Emily Lemmenes ’19
What I love most is when family gathers together after having not seen each other for some time, especially when food is involved. The Bible often talks about breaking bread together in fellowship. It’s described as a practice of worship. What better way to catch up with loved ones than around the table? Every August on a hot summer day, my Illinois family joins together with its Wisconsin family to eat good food and reconnect with each other. One thing we always eat at family gatherings is bratwurst. Although my great-grandparents immigrated to Wisconsin from the Netherlands, they quickly adopted at least one piece of the predominantly German culture. By 1900, just fifty-two years into statehood, over two-hundred thousand German immigrants had settled in the Wisconsin area in hopes of developing inexpensive farmland. The bratwurst came along with them. We fell in line, too.
Sausages originated in the colder regions of Europe because they could be stored during the winter. Though the bratwurst (“fried sausage”) originates from Germany, it was not until the Germans came to Wisconsin that the beer brat became a thing. Wisconsin adopted brewing at about the same time as the lumber industry settled in the state: hardworking lumbermen quickly became thirsty lumbermen. Breweries were established in some small Wisconsin towns and eventually began growing throughout the state. This is still reflected in the baseball team, whose mascot is not the “Cubs” or “Tigers” or “Cardinals” but simply the “Brewers.” It’s no wonder the beer brat grew up here.
Every August, four brothers, my father included, along with their cousins and my grandfather join around the grill and cook up beer brats. The event used to take place once a year at a lake house ten miles south of the famous Sheboygan Brat Fest. Since my grandfather has gotten older, the event is now held at a nearby park so he doesn’t have to host us at his house. The day is usually spent under the hot August sun, celebrating time together by swimming in Lake Michigan, playing beach volleyball, laughing together, and eating lots of bratwurst.
Driving up to the reunion has been a family tradition since I can remember. As a little girl, that ride seemed to take so long, though it probably only lasted about two and a half hours, three if we grew hungry or needed to stretch our legs. I just wanted to see my cousin Jessica, the girl cousin who was my age and would be just as excited to see me. But from an early age I have also enjoyed watching my father and uncles grill bratwurst. I remember sitting on the picnic table listening to my father and his brothers catch up over grilling. The conversations usually included stories about work, throwback stories from when they were young boys, and eventually the upcoming year for the Bears and Packers. I enjoyed watching my father, especially because he was always so happy around them. I know that he wished he could see his brothers more.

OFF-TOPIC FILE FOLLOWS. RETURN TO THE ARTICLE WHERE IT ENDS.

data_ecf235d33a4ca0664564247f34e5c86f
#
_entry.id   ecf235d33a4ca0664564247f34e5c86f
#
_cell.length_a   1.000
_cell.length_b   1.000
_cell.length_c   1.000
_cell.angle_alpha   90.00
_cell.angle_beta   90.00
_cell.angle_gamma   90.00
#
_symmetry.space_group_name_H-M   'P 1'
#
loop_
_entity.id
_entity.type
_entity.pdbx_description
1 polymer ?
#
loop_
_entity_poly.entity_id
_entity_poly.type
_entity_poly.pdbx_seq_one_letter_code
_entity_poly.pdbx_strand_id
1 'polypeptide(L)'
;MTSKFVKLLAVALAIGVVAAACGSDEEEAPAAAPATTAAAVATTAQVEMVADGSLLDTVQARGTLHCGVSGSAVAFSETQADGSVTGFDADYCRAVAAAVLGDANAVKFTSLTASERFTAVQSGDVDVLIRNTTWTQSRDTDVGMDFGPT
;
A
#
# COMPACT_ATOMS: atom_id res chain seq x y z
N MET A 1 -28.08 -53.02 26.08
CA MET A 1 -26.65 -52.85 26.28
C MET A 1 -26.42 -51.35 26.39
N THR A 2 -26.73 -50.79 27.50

Today, the moment I smell a bratwurst, I begin to replay memories in my head of fifty family members gathered around a picnic table with cold beers in the hands of those who were of age and lots of laughter. The aroma of a beer brat is sweet and garlicky simultaneously. By the time mouths are watering and stomachs begin to growl, the bratwurst is served on a warm bun with the beer mixture added as a topping. I often forget that this is part of a German heritage when we’re all eating our bratwursts together.
Prayer was always taken seriously in my family. As soon as the barbequers brought the food inside, before we could even grab a plate, my grandfather always made sure to say grace. I remember being impatient as I stood in the kitchen, listening to my grandfather pray for what seemed like five to ten minutes. Eventually, my stomach could not take it anymore and I would open my eyes and see the bratwurst sitting on the table, along with warm garlic potatoes and steamy creamed corn. Next to them would be the desserts. My mouth would water for some of my mother’s dirt cake, a favorite among the younger ones. I would always make sure I was the first one in line to grab my food when my grandfather was finished praying,. Something about waiting for five extra minutes after my dad and uncles had brought the food inside always made my appetite stronger.
There is something very comforting about sitting around the table with family while eating a meal you all enjoy. For that moment in time, the only thing we worried about was if there were going to be enough bratwursts for seconds, or even thirds. Conversations sprang up, and before you knew it, you could hardly hear the person across the table. But that was the way we liked it. Stories were told and memories were shared about my cousins and me. We all just laughed and enjoyed time together.
Food brings back memories and bratwurst brings back some of the best memories for me and my family. Memories are a good thing to cherish because things never do remain exactly the same.
Recipe for Beer Brats
6 bratwurst sausages, 6 cups lager beer, 2 large onions (sliced, divided),1 tablespoon olive oil, 2 red or green bell peppers (cored and sliced), Salt and freshly ground black pepper, 6 bratwurst buns or hoagie rolls (split lengthwise)
Combine the bratwurst, beer, and half the onions. Simmer for about 15 minutes or until bratwurst are firm and cooked through. Move the bratwurst from a pot to a plate. Keep the the liquid that the bratwurst was cooked in.
Meanwhile, in a larger skillet, heat the oil over medium-high heat. Add the remaining onions and the bell peppers. Cook about 15 minutes or until very soft, tossing occasionally. Add the bratwurst to the skillet in the last five minutes of cooking to lightly brown. If the vegetables begin to get too dark, add a few tablespoons of the bratwurst cooking liquid. Season to taste with salt and black pepper.